DescriptionThe CK23 is a plane that can take off and land like an ordinary plane, but can fly into space and orbit the earth for weeks on end. When it's ready it can swoop back to the earth destroying all in it's path. It's Development site is on a highly guarded mountainous deserted island surrounded by minefields, electric fences and numerous vehicle and foot patrols. The major problem is that it belongs to your enemy. You have been parachuted in (where you land is down to the wind) to enter the heart of the development complex, take the blueprints to the plane and set a time delay detonator in the nuclear reactor. You have eight hours till sunrise to complete your mission.
Armed with your gun and explosives you travel on foot but can take a shuttle between villages to explore the island. Although the residents of the island have been evacuated there is a resistance movement which consists of 17 scientists who each are hiding in buildings on their own. They communicate with computer terminals and have a plan to wreck the development complex. You must search the buildings in each village to find these people who will assist you in your mission.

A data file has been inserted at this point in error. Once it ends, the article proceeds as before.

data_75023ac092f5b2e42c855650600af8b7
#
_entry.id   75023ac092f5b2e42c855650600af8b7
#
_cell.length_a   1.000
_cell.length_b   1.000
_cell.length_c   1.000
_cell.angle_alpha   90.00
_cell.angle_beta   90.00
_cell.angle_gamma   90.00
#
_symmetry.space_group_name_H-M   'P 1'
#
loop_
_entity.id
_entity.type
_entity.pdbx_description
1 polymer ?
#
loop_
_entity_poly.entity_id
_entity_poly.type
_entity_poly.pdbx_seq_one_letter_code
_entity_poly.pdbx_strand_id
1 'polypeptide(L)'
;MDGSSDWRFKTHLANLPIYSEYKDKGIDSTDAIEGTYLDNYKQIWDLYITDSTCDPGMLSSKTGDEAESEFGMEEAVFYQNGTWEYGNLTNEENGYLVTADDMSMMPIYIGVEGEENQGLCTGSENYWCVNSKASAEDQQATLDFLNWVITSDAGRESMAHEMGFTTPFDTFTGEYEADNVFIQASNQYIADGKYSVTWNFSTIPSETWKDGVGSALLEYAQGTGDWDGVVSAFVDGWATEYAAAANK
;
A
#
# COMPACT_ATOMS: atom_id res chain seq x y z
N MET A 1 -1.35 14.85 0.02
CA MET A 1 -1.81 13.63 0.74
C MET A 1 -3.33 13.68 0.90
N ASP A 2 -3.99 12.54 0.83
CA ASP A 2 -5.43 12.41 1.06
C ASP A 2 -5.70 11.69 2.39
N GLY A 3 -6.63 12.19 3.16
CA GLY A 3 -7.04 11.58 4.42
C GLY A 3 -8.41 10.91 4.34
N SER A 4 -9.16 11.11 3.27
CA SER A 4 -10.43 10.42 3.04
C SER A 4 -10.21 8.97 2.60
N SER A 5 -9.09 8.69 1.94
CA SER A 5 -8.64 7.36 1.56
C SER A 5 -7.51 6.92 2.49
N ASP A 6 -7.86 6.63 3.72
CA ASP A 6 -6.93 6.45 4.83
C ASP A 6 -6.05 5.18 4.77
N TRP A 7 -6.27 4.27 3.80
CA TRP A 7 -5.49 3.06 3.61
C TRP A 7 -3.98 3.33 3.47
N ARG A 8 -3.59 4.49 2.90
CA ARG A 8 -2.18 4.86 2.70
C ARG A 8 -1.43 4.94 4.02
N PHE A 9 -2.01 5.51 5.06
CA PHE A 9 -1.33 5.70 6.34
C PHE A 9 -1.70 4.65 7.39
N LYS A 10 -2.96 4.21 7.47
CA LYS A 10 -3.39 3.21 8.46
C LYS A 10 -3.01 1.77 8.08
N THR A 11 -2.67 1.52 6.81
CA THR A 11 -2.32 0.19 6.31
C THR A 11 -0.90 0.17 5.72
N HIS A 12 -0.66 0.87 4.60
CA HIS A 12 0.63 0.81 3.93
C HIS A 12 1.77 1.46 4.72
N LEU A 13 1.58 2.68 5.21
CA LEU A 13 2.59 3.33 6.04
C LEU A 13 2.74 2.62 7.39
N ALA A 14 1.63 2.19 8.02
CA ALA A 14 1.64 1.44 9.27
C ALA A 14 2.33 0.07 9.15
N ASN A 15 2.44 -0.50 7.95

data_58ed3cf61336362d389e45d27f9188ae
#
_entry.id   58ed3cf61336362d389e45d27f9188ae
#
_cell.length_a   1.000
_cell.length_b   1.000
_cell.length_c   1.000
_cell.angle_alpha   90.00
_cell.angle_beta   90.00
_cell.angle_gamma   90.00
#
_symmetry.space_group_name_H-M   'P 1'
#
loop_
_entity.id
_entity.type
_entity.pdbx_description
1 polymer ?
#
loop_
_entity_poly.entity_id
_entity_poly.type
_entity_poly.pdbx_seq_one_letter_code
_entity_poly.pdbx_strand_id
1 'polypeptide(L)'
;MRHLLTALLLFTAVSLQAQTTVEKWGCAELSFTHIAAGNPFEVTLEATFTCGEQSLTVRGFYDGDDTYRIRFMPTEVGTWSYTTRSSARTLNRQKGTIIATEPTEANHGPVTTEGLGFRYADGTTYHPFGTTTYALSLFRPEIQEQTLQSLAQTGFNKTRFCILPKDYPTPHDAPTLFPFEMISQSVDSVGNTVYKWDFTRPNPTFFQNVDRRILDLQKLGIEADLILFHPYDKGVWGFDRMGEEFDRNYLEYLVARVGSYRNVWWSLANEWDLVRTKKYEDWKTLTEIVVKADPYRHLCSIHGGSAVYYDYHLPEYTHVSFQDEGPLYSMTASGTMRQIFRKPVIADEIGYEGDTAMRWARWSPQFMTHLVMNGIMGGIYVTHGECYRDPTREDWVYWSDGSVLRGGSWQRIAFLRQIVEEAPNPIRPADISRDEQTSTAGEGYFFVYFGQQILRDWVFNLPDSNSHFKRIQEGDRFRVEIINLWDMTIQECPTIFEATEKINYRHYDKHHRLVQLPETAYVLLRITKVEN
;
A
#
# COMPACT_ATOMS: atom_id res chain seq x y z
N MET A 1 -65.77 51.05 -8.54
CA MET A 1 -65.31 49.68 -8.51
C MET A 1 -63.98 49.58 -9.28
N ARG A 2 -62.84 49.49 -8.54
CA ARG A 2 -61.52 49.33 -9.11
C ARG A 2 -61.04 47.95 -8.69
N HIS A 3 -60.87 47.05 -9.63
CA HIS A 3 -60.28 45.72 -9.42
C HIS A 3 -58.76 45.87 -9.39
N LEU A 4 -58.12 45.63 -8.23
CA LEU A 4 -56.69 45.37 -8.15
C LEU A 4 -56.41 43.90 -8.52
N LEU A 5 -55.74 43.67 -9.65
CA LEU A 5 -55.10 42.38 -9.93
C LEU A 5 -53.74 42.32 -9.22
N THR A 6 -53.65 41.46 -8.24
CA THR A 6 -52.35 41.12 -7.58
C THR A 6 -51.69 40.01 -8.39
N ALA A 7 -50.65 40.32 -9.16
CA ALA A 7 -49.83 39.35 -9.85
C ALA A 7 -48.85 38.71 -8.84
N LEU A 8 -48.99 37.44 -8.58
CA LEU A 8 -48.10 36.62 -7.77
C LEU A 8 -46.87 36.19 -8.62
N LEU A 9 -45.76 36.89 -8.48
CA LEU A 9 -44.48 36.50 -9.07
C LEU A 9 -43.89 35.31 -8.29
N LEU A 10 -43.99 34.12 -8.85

Catch 23 is a 3D game viewed from a 1st person perspective showing the outlines of the buildings. You can use a joystick or keyboard to control your character to move about and complete other tasks.
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|Computer and Video Games (CVG)||ZX Spectrum||Sep, 1987||8 out of 10||80|
|Computer and Video Games (CVG)||Atari ST||Mar, 1988||7 out of 10||70|
|ASM (Aktueller Software Markt)||ZX Spectrum||Sep, 1987||6.8 out of 12||57|
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TitleThe game's name is derived from Joseph Heller's 1961 novel Catch-22, which coined the phrase describing a paradoxical no-win situation for bomber pilots in WWII who wanted out of the dangerous duty:
There was only one catch and that was Catch-22, which specified that a concern for one's safety in the face of dangers that were real and immediate was the process of a rational mind. Orr was crazy and could be grounded. All he had to do was ask; and as soon as he did, he would no longer be crazy and would have to fly more missions. Orr would be crazy to fly more missions and sane if he didn't, but if he were sane he had to fly them. If he flew them he was crazy and didn't have to; but if he didn't want to he was sane and had to. Yossarian was moved very deeply by the absolute simplicity of this clause of Catch-22 and let out a respectful whistle.